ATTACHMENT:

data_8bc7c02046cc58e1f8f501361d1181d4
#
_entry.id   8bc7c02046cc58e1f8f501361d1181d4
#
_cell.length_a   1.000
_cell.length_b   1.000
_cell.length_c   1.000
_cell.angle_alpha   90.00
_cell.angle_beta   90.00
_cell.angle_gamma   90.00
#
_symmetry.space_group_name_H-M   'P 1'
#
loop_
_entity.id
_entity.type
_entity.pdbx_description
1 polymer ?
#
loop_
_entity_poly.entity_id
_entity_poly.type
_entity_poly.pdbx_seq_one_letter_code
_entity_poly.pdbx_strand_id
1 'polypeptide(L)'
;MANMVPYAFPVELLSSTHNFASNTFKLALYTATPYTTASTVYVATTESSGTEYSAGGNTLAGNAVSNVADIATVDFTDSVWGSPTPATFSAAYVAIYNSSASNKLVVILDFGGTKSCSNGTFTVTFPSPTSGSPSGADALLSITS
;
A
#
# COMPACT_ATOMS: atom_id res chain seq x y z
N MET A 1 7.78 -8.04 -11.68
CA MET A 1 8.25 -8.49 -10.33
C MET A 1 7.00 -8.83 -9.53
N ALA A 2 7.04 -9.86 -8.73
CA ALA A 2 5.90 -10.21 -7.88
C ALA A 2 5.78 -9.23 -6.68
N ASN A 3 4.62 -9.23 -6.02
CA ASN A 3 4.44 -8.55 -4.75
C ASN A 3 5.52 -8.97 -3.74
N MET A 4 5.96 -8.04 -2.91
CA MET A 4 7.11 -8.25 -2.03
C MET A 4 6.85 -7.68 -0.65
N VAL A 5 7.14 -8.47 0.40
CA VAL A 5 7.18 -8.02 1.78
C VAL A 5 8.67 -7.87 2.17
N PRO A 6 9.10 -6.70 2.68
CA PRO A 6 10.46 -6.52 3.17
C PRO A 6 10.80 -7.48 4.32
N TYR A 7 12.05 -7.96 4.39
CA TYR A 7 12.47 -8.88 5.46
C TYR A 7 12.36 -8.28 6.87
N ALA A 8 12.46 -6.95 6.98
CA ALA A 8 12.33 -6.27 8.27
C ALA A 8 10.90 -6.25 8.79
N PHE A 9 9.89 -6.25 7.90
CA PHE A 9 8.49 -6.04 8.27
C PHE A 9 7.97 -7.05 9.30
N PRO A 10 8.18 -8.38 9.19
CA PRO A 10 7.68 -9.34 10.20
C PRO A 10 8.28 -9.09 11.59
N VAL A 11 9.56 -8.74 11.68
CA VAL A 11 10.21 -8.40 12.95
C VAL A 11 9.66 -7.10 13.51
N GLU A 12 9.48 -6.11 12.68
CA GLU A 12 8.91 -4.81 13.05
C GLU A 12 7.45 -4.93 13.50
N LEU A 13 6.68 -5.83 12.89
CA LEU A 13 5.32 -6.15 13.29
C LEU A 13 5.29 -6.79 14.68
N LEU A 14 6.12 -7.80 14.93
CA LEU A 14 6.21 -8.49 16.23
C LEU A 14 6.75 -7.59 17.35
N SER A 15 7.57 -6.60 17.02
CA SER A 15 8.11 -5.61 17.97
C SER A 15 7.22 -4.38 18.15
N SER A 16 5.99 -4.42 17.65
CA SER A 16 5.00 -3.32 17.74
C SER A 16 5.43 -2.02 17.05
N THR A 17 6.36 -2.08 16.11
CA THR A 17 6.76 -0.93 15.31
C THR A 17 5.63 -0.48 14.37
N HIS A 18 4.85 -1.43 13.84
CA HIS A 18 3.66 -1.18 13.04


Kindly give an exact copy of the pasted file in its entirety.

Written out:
data_8bc7c02046cc58e1f8f501361d1181d4
#
_entry.id   8bc7c02046cc58e1f8f501361d1181d4
#
_cell.length_a   1.000
_cell.length_b   1.000
_cell.length_c   1.000
_cell.angle_alpha   90.00
_cell.angle_beta   90.00
_cell.angle_gamma   90.00
#
_symmetry.space_group_name_H-M   'P 1'
#
loop_
_entity.id
_entity.type
_entity.pdbx_description
1 polymer ?
#
loop_
_entity_poly.entity_id
_entity_poly.type
_entity_poly.pdbx_seq_one_letter_code
_entity_poly.pdbx_strand_id
1 'polypeptide(L)'
;MANMVPYAFPVELLSSTHNFASNTFKLALYTATPYTTASTVYVATTESSGTEYSAGGNTLAGNAVSNVADIATVDFTDSVWGSPTPATFSAAYVAIYNSSASNKLVVILDFGGTKSCSNGTFTVTFPSPTSGSPSGADALLSITS
;
A
#
# COMPACT_ATOMS: atom_id res chain seq x y z
N MET A 1 7.78 -8.04 -11.68
CA MET A 1 8.25 -8.49 -10.33
C MET A 1 7.00 -8.83 -9.53
N ALA A 2 7.04 -9.86 -8.73
CA ALA A 2 5.90 -10.21 -7.88
C ALA A 2 5.78 -9.23 -6.68
N ASN A 3 4.62 -9.23 -6.02
CA ASN A 3 4.44 -8.55 -4.75
C ASN A 3 5.52 -8.97 -3.74
N MET A 4 5.96 -8.04 -2.91
CA MET A 4 7.11 -8.25 -2.03
C MET A 4 6.85 -7.68 -0.65
N VAL A 5 7.14 -8.47 0.40
CA VAL A 5 7.18 -8.02 1.78
C VAL A 5 8.67 -7.87 2.17
N PRO A 6 9.10 -6.70 2.68
CA PRO A 6 10.46 -6.52 3.17
C PRO A 6 10.80 -7.48 4.32
N TYR A 7 12.05 -7.96 4.39
CA TYR A 7 12.47 -8.88 5.46
C TYR A 7 12.36 -8.28 6.87
N ALA A 8 12.46 -6.95 6.98
CA ALA A 8 12.33 -6.27 8.27
C ALA A 8 10.90 -6.25 8.79
N PHE A 9 9.89 -6.25 7.90
CA PHE A 9 8.49 -6.04 8.27
C PHE A 9 7.97 -7.05 9.30
N PRO A 10 8.18 -8.38 9.19
CA PRO A 10 7.68 -9.34 10.20
C PRO A 10 8.28 -9.09 11.59
N VAL A 11 9.56 -8.74 11.68
CA VAL A 11 10.21 -8.40 12.95
C VAL A 11 9.66 -7.10 13.51
N GLU A 12 9.48 -6.11 12.68
CA GLU A 12 8.91 -4.81 13.05
C GLU A 12 7.45 -4.93 13.50
N LEU A 13 6.68 -5.83 12.89
CA LEU A 13 5.32 -6.15 13.29
C LEU A 13 5.29 -6.79 14.68
N LEU A 14 6.12 -7.80 14.93
CA LEU A 14 6.21 -8.49 16.23
C LEU A 14 6.75 -7.59 17.35
N SER A 15 7.57 -6.60 17.02
CA SER A 15 8.11 -5.61 17.97
C SER A 15 7.22 -4.38 18.15
N SER A 16 5.99 -4.42 17.65
CA SER A 16 5.00 -3.32 17.74
C SER A 16 5.43 -2.02 17.05
N THR A 17 6.36 -2.08 16.11
CA THR A 17 6.76 -0.93 15.31
C THR A 17 5.63 -0.48 14.37
N HIS A 18 4.85 -1.43 13.84
CA HIS A 18 3.66 -1.18 13.04